, more acrotropic, most acrotropic
A reference to or relating to the continued growth of a plant in the same direction as the original growth.
acrotropism (noun) (no pl)
The continued growth of a plant in the same direction in which it originally started: Mr. Clark, Jim's biology teacher, told the class that they should watch a plant for weeks and see if acrotropism was the method of its development and, in addition, to take photos to document their research.
, more aerotropic, most aerotropic
Referring to the movement of an organism toward or away from a supply of air.
aerotropism (s) (noun) (no pl)
The movement of an organism toward or away from a supply of air. Aerotropism
is the growth of a plant in the direction of an air supply, such as an air bubble in a bacterial culture chamber.
Aerotropsim applies to either a positive reaction, or towards air, or a negative reaction, which is away from air.
Aerotropism can also be the reaction to gases, generally to oxygen, particularly the growth curvature of roots or other parts of plants to changes in oxygen tension.
ageotropism (s) (noun)
, ageotropisms (pl)
1. The absence of orientation movements in response to gravity: When participating in a space flight simulator, the astronaut experienced ageotropism and so he had no sense of responding to gravity.
2. Turning away from the earth: Elena was studying plant ageotropism and so she was growing plants in a gravity-free environment.
3. A part of a plant that would be expected to grow as gravity pulls it down, but instead grows upward, such as the knee roots of cypress trees: Marcella tripped over the ageotropisms of the tree in the swamp because the roots were sticking up out of the earth.
allotrope (s) (noun)
, allotropes (pl)
A substance that exists and is metastable in two or more physical forms over a given temperature range: Allotropes have different chemical and physical properties; for example, graphite and diamond are allotropes of carbon.
allotropism (s) (noun)
, allotropisms (pl)
The existence of certain elements, in various forms differing in physical properties; such as, carbon black, graphite, and diamond are all pure carbon.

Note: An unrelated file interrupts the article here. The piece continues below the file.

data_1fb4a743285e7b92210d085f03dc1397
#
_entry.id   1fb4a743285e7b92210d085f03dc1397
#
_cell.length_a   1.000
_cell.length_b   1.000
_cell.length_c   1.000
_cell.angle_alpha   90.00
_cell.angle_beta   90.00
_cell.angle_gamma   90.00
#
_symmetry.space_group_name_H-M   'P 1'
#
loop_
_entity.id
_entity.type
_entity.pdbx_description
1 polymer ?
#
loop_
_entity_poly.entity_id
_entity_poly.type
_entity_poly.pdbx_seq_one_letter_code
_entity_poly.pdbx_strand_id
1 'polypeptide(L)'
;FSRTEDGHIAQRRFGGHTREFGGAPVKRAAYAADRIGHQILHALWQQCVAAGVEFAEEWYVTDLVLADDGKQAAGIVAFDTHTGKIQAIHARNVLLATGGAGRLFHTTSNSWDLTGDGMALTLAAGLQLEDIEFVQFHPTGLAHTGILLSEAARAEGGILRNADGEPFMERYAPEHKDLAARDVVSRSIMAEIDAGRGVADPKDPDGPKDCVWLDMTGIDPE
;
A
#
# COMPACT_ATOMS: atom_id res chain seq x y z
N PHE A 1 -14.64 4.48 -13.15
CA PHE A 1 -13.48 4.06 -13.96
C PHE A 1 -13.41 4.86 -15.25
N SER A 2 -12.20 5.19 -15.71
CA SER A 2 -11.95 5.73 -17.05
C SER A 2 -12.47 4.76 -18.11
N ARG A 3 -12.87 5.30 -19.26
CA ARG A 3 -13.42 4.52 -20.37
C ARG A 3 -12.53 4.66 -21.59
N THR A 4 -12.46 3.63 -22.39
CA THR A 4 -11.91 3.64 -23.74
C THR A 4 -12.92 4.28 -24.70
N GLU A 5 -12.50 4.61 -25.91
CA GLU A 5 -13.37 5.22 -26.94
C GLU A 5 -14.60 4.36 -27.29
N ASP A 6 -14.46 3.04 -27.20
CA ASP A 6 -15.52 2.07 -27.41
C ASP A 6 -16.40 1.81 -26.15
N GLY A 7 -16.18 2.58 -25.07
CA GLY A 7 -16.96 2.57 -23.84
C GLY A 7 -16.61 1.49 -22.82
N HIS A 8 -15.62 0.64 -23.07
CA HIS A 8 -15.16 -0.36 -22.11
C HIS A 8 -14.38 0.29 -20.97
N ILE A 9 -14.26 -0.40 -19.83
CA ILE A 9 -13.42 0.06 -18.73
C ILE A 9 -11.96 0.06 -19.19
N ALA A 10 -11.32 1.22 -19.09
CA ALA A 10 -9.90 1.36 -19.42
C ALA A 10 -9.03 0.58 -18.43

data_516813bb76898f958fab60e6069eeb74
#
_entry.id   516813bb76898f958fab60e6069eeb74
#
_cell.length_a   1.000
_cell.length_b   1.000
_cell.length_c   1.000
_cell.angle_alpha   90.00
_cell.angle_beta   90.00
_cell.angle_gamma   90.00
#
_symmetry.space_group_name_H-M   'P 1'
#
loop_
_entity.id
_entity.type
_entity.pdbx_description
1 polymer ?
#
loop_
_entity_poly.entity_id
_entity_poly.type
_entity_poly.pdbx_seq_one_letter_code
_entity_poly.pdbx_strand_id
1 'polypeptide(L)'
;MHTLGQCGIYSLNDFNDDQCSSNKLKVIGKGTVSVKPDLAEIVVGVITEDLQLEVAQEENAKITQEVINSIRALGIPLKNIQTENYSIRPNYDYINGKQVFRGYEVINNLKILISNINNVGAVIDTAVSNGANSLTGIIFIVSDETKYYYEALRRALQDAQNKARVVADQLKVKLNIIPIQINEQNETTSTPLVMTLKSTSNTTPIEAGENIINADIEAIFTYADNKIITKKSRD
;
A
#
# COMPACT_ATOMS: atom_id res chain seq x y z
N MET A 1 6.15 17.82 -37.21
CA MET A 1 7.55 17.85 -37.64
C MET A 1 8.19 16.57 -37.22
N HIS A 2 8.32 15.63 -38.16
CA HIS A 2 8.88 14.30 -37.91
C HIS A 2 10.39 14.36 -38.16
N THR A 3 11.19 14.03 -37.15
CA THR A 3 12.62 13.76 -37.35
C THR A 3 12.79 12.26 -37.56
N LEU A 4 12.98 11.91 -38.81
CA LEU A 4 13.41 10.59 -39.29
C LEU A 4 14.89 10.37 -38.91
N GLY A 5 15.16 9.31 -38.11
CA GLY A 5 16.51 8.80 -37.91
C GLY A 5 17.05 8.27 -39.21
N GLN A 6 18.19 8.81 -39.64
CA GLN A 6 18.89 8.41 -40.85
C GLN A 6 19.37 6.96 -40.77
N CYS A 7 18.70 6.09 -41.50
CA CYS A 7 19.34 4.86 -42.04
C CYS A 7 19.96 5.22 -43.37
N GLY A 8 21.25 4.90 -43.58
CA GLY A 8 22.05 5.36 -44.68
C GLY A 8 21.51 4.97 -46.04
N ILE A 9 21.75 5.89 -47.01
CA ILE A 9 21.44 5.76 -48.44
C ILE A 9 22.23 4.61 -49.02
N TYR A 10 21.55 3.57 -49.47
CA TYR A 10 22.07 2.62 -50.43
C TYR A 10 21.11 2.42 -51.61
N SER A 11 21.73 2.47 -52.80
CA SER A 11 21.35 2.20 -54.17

allotropy (s) (noun)
, allotropies (pl)
The existence of a solid substance in different physical forms: Tin has metallic and non-metallic crystalline forms while carbon has two crystalline allotropies: diamond and graphite.
, more amphitropous, most amphitropous
A description of an ovule or a seed: Amphitropous seeds are half inverted and straight, with the hilum lateral (scar or point of attachment of the seed); an ovule that is curved back along its funiculus (free stalk of an ovule or seed) so that the base and micropyle (minute opening on the ovule through which the pollen tube usually enters) are close together.
, more anatropous, most anatropous
Relating to a flower ovule with an inverted structure where the stalk attachment is near the top and the opening is near the bottom of the stem.
, more anisotropic, most anisotropic
1. A reference to having unequal responses to external stimuli: After Jody's stroke, she exhibited an anisotropic response to physical stimuli on her left side.
2. Conveying properties that vary depending on the various directions of measurements: A crystal has an anisotropic structure because it is stronger along its length than it is from side to side.
3. Descriptive of having properties that are the same in all directions: When measuring the transmission of light through the colored glass, Drew, as a scientist, noted a distinct anisotropic pattern because the properties differed depending on the direction in which he turned the glass.
4.Referring to showing different properties as to velocity of light transmission, conductivity of heat or electricity, compressibility, and so on, in different directions: The early scholars of astronomy noted the anisotropic and varying properties of light, heat, etc. of the stars which they could see.
anisotropy (s) (noun)
, anisotropies (pl)
1. The departure of cosmic microwave radiation from equal intensity in all direcions.
2. The property of a plant that assumes a certain position in response to an external stimulus.
3. A situation when there are unequal responses to external stimuli.
, more apogeotropic, most apogeotropic
Characterized by the response by an organism of turning away from the earth: Apogeotropic plant stems and leaves grow upward from the soil where they exist.
, more apogeotropically, most apogeotropically
Descriptive of vegetation that grows upward away from soil; such as, plant stems and tree trunks.
apogeotropism (s) (noun)
, apogeotropisms (pl)
The growth or orientation of certain plants to flourish up away from the earth in which they grow: The condition of apogeotropism can be seen by the trunks of trees and their leaves that develop towards the sky.
Inter-related cross references involving word units meaning "bend, curve, turn":